10.68 −89.0 −31.2 −54.8 43.5 −125.0 [{1\over 2}] − x, [{1\over 2}] + y, [{1\over 2}] − z
4.87 −50.3 −50.1 −120.3 176.8 −48.9 x, y, z
16.68 22.9 −3.0 −1.8 0.0 19.8 x, y, z
15.95 42.9 −7.4 −7.5 0.8 32.8 x, y, z

The magnitudes of inter­molecular energies, i.e. the Eele, Edis and Etot components, are represented graphically in Fig. 6[link](a)–(c), respectively, by energy framework diagrams whereby the cylinders join the centroids of mol­ecular pairs using a red, green and blue colour scheme; the radius of the cylinder is proportional to the magnitude of inter­action energy.

[Figure 6]
Figure 6
The colour inter­action mapping and energy frameworks for (I)[link] showing the (a) electrostatic potential force, (b) dispersion force and (c) total energy diagrams. All cylindrical radii were adjusted to the same scale factor of 100 with a cut-off value of −50.0 kJ mol−1 within a 3 × 3 × 3 unit cell and their sizes are proportional to the relative strength of the corresponding energies.

5. Mol­ecular orbital calculations

The HOMO and LUMO energies for the atom positions in the crystal structure of (I)[link] were calculated using a pseudo-potential plane-wave DFT method (Parr & Yang, 1994[Parr, R. G. & Yang, W. (1994). Density-Functional Theory of Atoms and Molecules. Oxford University Press.]) implemented in the NWChem package (Valiev et al., 2010[Valiev, M., Bylaska, E. J., Govind, N., Kowalski, K., Straatsma, T. P., Van Dam, H. J. J., Wang, D., Nieplocha, J., Apra, E., Windus, T. L. & de Jong, W. A. (2010). Comput. Phys. Commun. 181, 1477-1489.]). The plane wave basis set and PBE exchange-correlation functional were chosen for the calculations on the experimental structure, i.e. without geometry optimization. The HOMO and LUMO of (I)[link] are illustrated in Fig. S1 in the supporting information and their energies were calculated to be 3.011 and 6.173 eV, respectively. The HOMO is delocalized across the thio­cyanato groups and the bridging region between the two dimers. The LUMO includes the delocalization around the triazole rings.

6. Database survey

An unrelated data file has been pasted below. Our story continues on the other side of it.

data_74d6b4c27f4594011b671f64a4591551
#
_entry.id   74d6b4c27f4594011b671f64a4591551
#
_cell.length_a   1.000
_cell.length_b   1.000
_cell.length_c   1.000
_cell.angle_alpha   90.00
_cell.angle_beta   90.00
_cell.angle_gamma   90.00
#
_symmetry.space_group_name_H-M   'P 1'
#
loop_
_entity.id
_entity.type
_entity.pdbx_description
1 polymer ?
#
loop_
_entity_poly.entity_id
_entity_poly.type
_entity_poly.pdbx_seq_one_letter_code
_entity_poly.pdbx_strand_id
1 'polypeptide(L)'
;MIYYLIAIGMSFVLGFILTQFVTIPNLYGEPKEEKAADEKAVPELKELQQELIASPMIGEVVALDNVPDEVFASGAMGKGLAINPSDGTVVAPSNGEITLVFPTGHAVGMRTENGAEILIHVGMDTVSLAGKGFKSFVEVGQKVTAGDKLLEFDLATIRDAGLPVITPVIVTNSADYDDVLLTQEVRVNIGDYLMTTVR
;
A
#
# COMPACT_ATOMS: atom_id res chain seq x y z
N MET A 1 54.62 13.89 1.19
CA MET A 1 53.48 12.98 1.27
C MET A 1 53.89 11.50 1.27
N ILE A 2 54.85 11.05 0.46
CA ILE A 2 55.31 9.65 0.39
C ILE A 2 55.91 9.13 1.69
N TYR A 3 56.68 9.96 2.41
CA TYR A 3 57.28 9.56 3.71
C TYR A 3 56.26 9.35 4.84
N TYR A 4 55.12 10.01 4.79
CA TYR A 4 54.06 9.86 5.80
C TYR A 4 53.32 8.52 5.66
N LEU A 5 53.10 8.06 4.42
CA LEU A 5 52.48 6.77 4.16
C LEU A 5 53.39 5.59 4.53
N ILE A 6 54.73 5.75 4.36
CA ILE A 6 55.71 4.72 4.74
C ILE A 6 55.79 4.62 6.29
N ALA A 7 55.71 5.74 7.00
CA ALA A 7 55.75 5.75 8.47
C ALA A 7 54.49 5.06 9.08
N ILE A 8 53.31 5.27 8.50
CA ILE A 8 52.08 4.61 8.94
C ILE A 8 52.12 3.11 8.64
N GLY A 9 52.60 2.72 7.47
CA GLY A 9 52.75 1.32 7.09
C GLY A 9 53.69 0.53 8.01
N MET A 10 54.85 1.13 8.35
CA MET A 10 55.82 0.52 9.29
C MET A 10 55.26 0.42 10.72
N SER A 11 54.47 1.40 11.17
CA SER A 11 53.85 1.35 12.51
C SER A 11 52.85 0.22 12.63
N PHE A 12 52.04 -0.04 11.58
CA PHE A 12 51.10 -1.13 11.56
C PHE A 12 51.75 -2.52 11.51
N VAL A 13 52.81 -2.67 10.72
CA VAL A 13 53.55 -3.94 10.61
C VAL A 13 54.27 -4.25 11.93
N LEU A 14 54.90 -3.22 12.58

A survey of the Cambridge Structural Database (Groom et al., 2016[Groom, C. R., Bruno, I. J., Lightfoot, M. P. & Ward, S. C. (2016). Acta Cryst. B72, 171-179.]) for coordination complexes of HtrzSH yielded seven structures. Monodentate coordination via the thione-S atom, as in (I)[link], has been identified in six structures. The first three of these are neutral and mononuclear, namely [(Ph3P)2Cu(HtrzSH)Cl]·CH3CN, (NEPPOP; Wani et al., 2013[Wani, K., Pakawatchai, C. & Saithong, S. (2013). Acta Cryst. E69, m34-m35.]), [Ag(HtrzSH)(NO3)]·CH3OH (GISHUN; Wattanakanjana et al., 2014[Wattanakanjana, Y., Palamae, S., Ratthiwan, J. & Nimthong, R. (2014). Acta Cryst. E70, m61-m62.]) and [Cd(HtrzSH)(H2Edta)]·H2O (LOFKAT; Zhang et al., 2008[Zhang, R.-B., Li, Z.-J., Cheng, J.-K., Qin, Y.-Y., Zhang, J. & Yao, Y.-G. (2008). Cryst. Growth Des. 8, 2562-2573.]); H4Edta is ethyl­enedi­amine tetra­carb­oxy­lic acid. The mononuclear FeIII complex, Fe(NO)2(HtrzS)(HtrzSH)·0.5H2O (EYABOV01; Aldoshin et al., 2008[Aldoshin, S. M., Lyssenko, K. A., Antipin, M. Yu., Sanina, N. A. & Gritsenko, V. V. (2008). J. Mol. Struct. 875, 309-315.]) contains both neutral and mono-anionic forms of HtrzSH. The fifth structure featuring monodentate coordination of HtrzSH is a two-dimensional coordination polymer, i.e. {[Cd2(O2CCO2)2(HtrzSH)2]·2H2O}n (ZIVBOX; Liang et al., 2014[Liang, Q., Wang, Y.-L., Zhao, Y. & Cao, G.-J. (2014). Acta Cryst. C70, 182-184.]); there are two distinct CdII atom coordination environments. Two distinct coordination modes for HtrzSH are noted in the structure of [Cd(HtrzSH)2Cl2]n (LOFJEW; Zhang et al., 2008[Zhang, R.-B., Li, Z.-J., Cheng, J.-K., Qin, Y.-Y., Zhang, J. & Yao, Y.-G. (2008). Cryst. Growth Des. 8, 2562-2573.]), i.e. monodentate, as for the above, as well as bidentate, μ2-bridging as one of the triazolyl-N atoms also coordinates CdII in this polymeric structure. In the final structure with HtrzSH, tridentate coordination for HtrzSH via the thione-S atom only has been observed in [Ag(HtrzSH)Cl]n (XINDUV; Kang et al., 2013[Kang, X.-P., Hu, Y.-S., Zhu, L.-H. & An, Z. (2013). Inorg. Chem. Commun. 29, 169-171.]), which is a two-dimensional coordination polymer.